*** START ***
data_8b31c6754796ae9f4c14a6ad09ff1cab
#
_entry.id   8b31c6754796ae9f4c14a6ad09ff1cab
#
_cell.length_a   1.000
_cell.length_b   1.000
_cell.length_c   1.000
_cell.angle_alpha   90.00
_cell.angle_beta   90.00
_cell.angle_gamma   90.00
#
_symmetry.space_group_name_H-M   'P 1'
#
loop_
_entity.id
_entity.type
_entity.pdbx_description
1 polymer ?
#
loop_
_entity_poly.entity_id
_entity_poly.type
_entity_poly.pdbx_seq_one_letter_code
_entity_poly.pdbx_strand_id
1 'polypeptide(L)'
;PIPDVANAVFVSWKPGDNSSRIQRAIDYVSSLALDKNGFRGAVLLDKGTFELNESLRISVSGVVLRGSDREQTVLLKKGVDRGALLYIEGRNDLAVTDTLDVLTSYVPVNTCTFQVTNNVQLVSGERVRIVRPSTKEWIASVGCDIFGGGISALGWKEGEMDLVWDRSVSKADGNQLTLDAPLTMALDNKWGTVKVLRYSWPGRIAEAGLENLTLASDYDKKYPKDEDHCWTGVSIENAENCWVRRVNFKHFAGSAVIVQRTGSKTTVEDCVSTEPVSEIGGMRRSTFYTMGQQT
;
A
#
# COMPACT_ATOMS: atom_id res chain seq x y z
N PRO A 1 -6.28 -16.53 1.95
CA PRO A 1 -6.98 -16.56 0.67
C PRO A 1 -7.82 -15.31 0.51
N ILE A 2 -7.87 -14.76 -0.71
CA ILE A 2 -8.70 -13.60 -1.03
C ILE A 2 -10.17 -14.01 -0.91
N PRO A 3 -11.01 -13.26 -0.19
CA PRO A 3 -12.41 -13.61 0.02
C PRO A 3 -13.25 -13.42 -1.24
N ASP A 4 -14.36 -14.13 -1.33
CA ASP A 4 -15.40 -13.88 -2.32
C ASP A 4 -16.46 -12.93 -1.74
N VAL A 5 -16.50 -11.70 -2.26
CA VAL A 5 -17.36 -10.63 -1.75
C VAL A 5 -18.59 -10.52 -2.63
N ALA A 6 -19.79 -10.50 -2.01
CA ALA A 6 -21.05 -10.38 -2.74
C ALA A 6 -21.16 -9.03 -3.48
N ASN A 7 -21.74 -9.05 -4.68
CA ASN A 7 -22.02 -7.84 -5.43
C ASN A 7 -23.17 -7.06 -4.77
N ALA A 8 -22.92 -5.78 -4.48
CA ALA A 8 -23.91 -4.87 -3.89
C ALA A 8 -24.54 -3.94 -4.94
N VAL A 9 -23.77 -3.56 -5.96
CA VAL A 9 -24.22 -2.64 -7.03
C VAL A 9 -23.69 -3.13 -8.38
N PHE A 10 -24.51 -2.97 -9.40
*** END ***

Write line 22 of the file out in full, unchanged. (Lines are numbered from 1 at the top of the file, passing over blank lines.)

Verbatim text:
_entity_poly.type